The biggest pitfall for Oktay in his tenure in Darussafaka was his defensive-oriented style of play, and his teams lack of ability to generate consistent offense. Granted, that has been Oktay’s calling card in his coaching career, and he did a decent job at it with Darussafaka last year, as their 102.8 defensive rating was actually 5th best in the Euroleague last season. However, the offense was not just boring, but borderline atrocious, as they posted an offensive rating of 99.2, which was seventh-worst out of all Euroleague teams last season. This led to a negative efficiency difference rating of minus-3.6, which put them below average and barely over Bayern Munich (minus-4.0) and Maccabi (minus-4.8), two teams who didn’t even qualify for the Round of 16.

With the combination of an ineffective, lackluster offense and rather mediocre attendance numbers (Darussafaka was 5th lowest in the Euroleague when it came to home attendance), it made sense that a change was deemed essential by ownership. Oktay was a consistent force and was going to keep them competitive as the head coach. However, with only 16 teams now qualifying for the Euroleague starting in 2016-2017, Darussafaka not only needed a big name who would help Darussafaka make the transition from a “B-quality” team to an “A-quality” one. Oktay wasn’t going to give them that, and Oktay wasn’t going to help them attract bigger names on their roster as well.

And that is where Blatt comes in.

Already in his comfort zone in Europe, Blatt talked to European prospects at the Adidas Eurocamp this summer.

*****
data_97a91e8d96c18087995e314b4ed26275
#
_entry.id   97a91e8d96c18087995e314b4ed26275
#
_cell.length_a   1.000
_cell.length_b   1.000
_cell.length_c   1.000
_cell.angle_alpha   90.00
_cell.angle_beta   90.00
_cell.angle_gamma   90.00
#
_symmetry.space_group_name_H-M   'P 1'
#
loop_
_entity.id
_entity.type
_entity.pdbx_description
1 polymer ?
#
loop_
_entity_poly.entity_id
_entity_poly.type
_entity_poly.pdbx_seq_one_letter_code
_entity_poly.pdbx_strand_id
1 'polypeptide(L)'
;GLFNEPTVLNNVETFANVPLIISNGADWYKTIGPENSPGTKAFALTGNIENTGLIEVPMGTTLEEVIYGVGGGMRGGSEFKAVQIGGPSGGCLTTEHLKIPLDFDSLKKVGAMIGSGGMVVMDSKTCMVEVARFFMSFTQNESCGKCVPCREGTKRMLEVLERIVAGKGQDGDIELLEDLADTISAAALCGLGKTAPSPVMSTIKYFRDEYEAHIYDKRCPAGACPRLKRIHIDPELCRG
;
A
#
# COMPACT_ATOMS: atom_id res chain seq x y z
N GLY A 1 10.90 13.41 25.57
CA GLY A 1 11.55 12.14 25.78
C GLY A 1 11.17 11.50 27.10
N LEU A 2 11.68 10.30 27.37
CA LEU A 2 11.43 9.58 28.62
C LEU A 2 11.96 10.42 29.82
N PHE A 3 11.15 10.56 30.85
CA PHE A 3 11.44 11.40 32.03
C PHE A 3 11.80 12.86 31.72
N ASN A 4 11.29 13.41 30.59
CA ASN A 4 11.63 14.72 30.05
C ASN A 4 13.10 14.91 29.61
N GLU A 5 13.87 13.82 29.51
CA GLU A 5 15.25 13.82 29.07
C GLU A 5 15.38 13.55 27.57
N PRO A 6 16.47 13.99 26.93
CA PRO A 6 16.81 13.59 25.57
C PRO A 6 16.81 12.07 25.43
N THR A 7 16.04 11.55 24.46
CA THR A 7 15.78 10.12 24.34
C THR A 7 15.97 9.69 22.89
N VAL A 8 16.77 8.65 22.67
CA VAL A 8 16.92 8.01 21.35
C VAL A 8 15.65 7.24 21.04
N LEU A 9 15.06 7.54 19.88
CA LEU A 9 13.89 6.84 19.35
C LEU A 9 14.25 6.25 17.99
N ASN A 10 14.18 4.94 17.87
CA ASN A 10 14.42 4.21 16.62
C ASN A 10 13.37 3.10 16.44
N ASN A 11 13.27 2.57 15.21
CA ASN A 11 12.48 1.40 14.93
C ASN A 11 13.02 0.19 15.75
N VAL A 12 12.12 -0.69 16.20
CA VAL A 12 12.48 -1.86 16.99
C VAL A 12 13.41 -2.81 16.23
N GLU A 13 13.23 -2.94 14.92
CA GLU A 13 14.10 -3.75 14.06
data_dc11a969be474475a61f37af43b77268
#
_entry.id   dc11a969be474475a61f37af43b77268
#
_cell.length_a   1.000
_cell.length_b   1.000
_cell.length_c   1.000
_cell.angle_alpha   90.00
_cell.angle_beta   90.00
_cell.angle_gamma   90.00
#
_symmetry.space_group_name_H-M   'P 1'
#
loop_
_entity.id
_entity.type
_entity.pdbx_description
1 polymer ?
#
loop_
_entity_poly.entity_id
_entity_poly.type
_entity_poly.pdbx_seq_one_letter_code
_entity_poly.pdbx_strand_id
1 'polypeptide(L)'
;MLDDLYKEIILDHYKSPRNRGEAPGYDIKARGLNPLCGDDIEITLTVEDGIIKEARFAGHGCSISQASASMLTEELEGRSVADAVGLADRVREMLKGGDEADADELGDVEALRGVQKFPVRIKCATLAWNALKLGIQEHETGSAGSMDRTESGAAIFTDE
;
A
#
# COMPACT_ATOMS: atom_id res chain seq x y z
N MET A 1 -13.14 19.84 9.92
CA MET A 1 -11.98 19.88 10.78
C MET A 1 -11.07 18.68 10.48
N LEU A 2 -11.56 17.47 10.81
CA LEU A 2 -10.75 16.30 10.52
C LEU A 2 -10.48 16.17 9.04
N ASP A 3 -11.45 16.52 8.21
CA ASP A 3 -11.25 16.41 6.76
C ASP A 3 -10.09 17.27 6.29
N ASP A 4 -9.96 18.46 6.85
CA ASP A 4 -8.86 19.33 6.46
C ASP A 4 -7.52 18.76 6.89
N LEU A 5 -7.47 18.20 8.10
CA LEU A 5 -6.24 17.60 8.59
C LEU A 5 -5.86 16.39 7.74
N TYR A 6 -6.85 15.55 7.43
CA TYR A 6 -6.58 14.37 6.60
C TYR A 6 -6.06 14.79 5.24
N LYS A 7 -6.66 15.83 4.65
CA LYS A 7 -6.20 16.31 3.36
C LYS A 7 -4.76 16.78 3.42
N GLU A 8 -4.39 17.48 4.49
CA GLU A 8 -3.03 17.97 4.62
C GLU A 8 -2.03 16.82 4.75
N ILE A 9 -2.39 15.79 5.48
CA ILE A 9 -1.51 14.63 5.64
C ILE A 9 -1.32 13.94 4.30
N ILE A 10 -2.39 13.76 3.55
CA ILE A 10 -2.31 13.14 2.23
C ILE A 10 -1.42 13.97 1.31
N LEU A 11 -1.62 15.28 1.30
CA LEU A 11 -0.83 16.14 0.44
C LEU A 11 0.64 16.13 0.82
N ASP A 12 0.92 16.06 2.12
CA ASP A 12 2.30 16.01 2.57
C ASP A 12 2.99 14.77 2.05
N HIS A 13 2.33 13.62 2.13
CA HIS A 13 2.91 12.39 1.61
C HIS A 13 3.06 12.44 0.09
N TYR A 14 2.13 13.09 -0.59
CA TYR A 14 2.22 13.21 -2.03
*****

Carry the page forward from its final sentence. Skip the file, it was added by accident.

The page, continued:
Apparently, Darussafaka was in talks with Blatt in April and had made him an offer around that time. However, Blatt wanted to test the NBA coaching waters, as he interviewed for vacant NBA jobs such as the Knicks one (apparently his desired choice), the Kings position (his second choice) and the Rockets job. After all three jobs went to other candidates, and not impressed by other offers (there were rumors that Blatt was asked to come back to Maccabi, but he passed on the offer), Blatt signed with Darussafaka, impressed by their commitment from ownership and management (he has a multi-year contract worth around 3 million euros per year), and motivated by the chance to build something special in Istanbul.

The cupboard certainly won’t be bare next season for Blatt. Darussafaka has a nice collection of American talent such as returning scorer Scottie Wilbekin, former Notre Dame star Luke Harangody, Reggie Redding, Jamon Gordon, and Marcus Slaughter; European talent such as Georgian Manuchar Makroishvili and Serbian Milko Bjelica; and domestic talent such as former Celtic Semih Erden and Emir Preldzic. And with Blatt now on board, it will be interesting to see what kind of other talent Darussafaka will be able to attract this off-season, especially considering Blatt’s European success and NBA experience (despite all the issues, he did still win an Eastern Conference championship, which is more of an accomplishment than a lot of NBA coaches not to mention current European coaches). It is to be expected that Darussafaka will be able to attract another name or two during this signing and transfer period.